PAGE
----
Hoosier Dusty Files - December 12, 1868 - Four Members of Reno Gang Lynched at New Albany

A Year of Indiana History - 2016
A Year of Indiana History - 2016

December 12, 1868 - Four Members of Reno Gang Lynched at New Albany
The town of Marshfield, Indiana was the site of one of the earliest recorded train robberies in the United States. The locally famous Reno gang pulled off the robbery that proved to be the last criminal act by the gang.
Marshfield, Indiana
Platted on May 22, 1857, the founders named the town after Marshfield, Massachusetts. The post office opened on April 6, 1857 and remained until 1989. By the 1860's the town had grown to include a dry goods store, a hotel, three churches, three saloons, two blacksmith shops, a grain warehouse, a wagon and carriage manufactory, a grocery store, a drug store and three physicians. The Jeffersonville, Madison and Indianapolis Railroad used it as a water stop. The locomotives of that era needed to stop to replenish the water in their boilers every few miles to keep going.  The now abandoned town is on US 31 about three miles north of Scottsburg, Indiana
Reno Gang
The Reno Gang operated primarily in the southern Indiana countryside in and around Jackson County. Their repertoire of crime included robbery, arson, bribery, murder and burglary. Their train robbing activities provided a primer for later western outlaws like the James Gang.
The Reno Family
James Reno moved into Indiana from Kentucky in 1813, locating near the small town of Rockford, Indiana. His son, Wilkinson Reno married Julia Ann and had five sons and one daughter.  Frank was the oldest, born in 1837, followed by John in 1838, Simeon ("Sim") in 1843, Clinton in 1847, William in 1848, and Laura, in 1851. The only sibling not involved in the gang was Clint. The parents tried to instill a righteous upbringing by requiring the children to study the bible for hours at a time on Sunday. Four of the sons rebelled, as well as Laura.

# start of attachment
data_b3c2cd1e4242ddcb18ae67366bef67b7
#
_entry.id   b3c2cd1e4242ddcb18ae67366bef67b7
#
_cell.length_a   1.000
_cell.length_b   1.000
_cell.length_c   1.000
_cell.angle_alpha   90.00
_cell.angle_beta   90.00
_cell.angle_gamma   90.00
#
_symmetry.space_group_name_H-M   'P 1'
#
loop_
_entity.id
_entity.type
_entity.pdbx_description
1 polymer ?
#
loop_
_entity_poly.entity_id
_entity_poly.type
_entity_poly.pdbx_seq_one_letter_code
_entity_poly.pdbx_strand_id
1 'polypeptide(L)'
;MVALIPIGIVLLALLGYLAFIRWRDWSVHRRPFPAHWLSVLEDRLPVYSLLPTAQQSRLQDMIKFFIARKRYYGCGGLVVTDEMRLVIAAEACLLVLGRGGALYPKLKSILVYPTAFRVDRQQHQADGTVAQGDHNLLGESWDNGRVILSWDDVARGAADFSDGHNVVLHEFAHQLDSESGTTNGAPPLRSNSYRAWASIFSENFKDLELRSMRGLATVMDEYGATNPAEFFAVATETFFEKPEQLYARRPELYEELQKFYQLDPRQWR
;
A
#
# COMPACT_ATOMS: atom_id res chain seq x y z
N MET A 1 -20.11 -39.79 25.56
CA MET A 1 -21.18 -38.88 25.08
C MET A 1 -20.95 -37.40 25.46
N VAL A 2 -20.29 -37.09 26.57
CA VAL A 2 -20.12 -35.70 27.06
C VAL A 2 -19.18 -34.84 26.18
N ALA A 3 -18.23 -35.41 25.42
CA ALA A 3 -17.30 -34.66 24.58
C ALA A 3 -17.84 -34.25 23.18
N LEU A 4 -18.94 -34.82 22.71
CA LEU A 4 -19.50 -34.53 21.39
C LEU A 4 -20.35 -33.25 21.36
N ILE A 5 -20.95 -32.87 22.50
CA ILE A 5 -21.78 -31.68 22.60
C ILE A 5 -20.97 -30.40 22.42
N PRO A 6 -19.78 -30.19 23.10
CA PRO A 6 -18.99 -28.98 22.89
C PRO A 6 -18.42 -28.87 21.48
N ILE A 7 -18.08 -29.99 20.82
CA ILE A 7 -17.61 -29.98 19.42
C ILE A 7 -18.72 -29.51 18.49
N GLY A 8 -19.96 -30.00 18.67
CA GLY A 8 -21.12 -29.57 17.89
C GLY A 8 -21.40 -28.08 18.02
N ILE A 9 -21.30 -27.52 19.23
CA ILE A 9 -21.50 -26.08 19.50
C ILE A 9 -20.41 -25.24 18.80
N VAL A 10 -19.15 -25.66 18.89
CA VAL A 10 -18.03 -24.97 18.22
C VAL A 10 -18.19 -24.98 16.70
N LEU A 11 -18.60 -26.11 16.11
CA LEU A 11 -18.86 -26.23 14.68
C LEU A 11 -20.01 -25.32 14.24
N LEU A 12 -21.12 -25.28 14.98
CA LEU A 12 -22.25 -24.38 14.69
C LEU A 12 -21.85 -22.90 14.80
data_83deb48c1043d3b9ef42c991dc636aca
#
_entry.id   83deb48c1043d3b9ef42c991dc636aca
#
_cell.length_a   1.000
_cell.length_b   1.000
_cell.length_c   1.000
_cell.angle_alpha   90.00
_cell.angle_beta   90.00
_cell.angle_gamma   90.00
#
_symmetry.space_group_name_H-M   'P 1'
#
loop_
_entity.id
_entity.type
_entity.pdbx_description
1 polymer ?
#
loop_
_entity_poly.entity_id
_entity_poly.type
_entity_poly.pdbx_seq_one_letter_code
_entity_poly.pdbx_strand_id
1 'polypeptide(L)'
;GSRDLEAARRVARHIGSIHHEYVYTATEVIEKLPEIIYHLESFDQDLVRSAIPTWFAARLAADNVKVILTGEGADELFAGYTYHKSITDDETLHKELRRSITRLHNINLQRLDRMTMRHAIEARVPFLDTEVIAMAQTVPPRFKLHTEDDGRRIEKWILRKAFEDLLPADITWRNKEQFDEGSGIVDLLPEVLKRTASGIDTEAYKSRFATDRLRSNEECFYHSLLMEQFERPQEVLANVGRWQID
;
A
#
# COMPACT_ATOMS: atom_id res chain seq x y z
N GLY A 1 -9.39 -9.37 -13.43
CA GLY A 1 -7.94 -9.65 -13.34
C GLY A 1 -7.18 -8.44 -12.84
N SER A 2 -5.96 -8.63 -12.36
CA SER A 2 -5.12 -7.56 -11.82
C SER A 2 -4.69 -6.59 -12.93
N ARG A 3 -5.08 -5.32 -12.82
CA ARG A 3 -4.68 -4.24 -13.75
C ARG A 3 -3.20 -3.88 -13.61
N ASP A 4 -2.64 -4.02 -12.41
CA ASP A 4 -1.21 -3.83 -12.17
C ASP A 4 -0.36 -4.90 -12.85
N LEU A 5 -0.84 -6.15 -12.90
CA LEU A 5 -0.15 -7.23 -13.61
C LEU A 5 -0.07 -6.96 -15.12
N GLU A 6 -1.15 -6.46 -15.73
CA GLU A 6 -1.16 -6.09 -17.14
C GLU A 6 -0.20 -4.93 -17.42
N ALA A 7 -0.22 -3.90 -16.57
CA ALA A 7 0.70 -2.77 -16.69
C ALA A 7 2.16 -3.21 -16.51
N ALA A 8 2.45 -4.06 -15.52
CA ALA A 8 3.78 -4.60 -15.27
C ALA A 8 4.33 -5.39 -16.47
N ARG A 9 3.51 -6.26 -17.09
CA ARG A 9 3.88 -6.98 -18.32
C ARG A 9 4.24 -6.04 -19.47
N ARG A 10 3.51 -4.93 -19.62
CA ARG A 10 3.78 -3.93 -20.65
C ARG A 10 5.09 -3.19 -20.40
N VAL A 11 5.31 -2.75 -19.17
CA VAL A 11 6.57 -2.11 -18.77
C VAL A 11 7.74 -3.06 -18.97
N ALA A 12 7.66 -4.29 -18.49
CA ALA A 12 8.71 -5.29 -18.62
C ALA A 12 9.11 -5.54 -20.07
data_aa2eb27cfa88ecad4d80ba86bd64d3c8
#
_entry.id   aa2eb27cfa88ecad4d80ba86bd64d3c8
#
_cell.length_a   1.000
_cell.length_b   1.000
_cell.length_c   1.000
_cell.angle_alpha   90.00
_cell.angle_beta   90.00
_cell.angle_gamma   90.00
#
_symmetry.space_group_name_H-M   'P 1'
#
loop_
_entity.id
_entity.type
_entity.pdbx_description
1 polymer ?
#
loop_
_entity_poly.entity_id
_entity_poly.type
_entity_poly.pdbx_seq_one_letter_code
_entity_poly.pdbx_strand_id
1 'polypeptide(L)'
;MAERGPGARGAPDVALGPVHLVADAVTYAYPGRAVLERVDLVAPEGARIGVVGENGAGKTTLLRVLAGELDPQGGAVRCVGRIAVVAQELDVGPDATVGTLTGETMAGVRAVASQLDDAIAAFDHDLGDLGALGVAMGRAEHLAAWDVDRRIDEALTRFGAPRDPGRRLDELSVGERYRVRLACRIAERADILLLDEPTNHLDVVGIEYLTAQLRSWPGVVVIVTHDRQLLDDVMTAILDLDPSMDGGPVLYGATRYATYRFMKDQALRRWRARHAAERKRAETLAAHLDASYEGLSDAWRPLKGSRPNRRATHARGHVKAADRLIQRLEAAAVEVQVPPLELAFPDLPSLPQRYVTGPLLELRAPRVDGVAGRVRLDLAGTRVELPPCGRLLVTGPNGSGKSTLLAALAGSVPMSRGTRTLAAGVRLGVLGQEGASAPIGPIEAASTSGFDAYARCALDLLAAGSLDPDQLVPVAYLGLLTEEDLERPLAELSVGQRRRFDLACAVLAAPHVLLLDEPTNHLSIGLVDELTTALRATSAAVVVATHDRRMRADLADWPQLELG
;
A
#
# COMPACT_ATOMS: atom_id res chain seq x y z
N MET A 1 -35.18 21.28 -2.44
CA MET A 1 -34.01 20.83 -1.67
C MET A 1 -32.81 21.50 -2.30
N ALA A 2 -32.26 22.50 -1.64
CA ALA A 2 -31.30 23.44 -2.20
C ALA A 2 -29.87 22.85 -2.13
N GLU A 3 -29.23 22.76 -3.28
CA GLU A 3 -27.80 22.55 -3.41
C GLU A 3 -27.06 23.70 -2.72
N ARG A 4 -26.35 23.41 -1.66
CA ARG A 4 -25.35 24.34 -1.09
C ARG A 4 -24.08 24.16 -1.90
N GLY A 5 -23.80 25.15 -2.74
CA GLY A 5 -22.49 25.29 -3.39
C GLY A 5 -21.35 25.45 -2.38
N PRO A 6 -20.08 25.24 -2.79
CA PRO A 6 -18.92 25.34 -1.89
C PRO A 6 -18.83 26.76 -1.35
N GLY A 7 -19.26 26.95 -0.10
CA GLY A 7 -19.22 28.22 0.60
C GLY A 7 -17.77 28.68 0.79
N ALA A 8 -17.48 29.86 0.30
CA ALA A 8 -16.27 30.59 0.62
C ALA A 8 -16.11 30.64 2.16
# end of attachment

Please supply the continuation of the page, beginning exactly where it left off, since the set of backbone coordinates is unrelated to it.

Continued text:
Criminal Activities Begin
Their criminal activity began with card games they would play with travelers along the road. The children cheated and hoodwinked travelers out of their money. Their activity soon expanded to arson in 1851 when several businesses in Rockford were burned. Everyone suspected the Reno’s, but no one ever filed charges. When the Civil War began, the Reno’s discovered the art of "bounty jumping." They would enlist in an army unit; collect the bounty, and then desert. Before the end of the war, the Reno’s had recruited other outlaws to come into the area. Using a hotel called the Radar House as a headquarters; the gang planned their criminal activity, which included post office robberies, burglaries and arsons. The authorities arrested them several times, but witnesses never came forward for fear of their lives, so they always released them. There was cause for the witnesses fear, because many who did threaten to testify were murdered. Jackson County had become a nest of crime with county officials either accepting bribes or intimidated into inactivity. A precursor to their famous train robbery occurred on October 6, 1866 when three members of the gang boarded an Ohio & Mississippi train. After the train started, the gang members forced their way into the Adams Express Company car and forced the messenger inside to surrender his keys. The gang members opened a safe, stole the cash and gold inside. They rolled one safe off the back of the train and pulled on the signal rope. The engineer stopped the train. The gang members then pulled on the rope again, signaling the "all clear" message to the engineer. As the train pulled away, the gang made off with the loot. They were unable to open the safe they had rolled off the back.
The Train Robbery
The Marshfield train robbery served as the model for the James Gang and those that came after. It occurred on May 22, 1868. The train had left Jeffersonville, Indiana and reached Marshfield around 11:00 PM. Twelve gang members moved out of the darkness and overpowered the train crew. They uncoupled the train from the locomotive, leaving only the Adams Express coupled to the locomotive. They took the train on, ordering the engineer to proceed, at gunpoint. The train continued to Seymour while the outlaws ransacked the car. The Messenger resisted and they threw him from the speeding train. The Messenger survived, though hurt badly. Their efforts paid off when the outlaws found $96,000 in US Government bond, cash and gold. They ordered the engineer to stop in a valley of the Muscatatuck River where other gang members waited with horses. After dividing the loot, the gang took off into the darkness.
Over time, most of the Reno brothers were apprehended. A band of vigilantes in Jeffersonville hanged them on December 12, 1868 as they awaited trail. Legend has it that there is $96,000 in gold, cash and securities still buried somewhere in Jackson County, as the gang members never divulged where they stashed the loot.
Excerpted from the author’s book:
Exploring Indiana's Historic Sites, Markers & Museums - South East Edition
A Year of Indiana History - 2016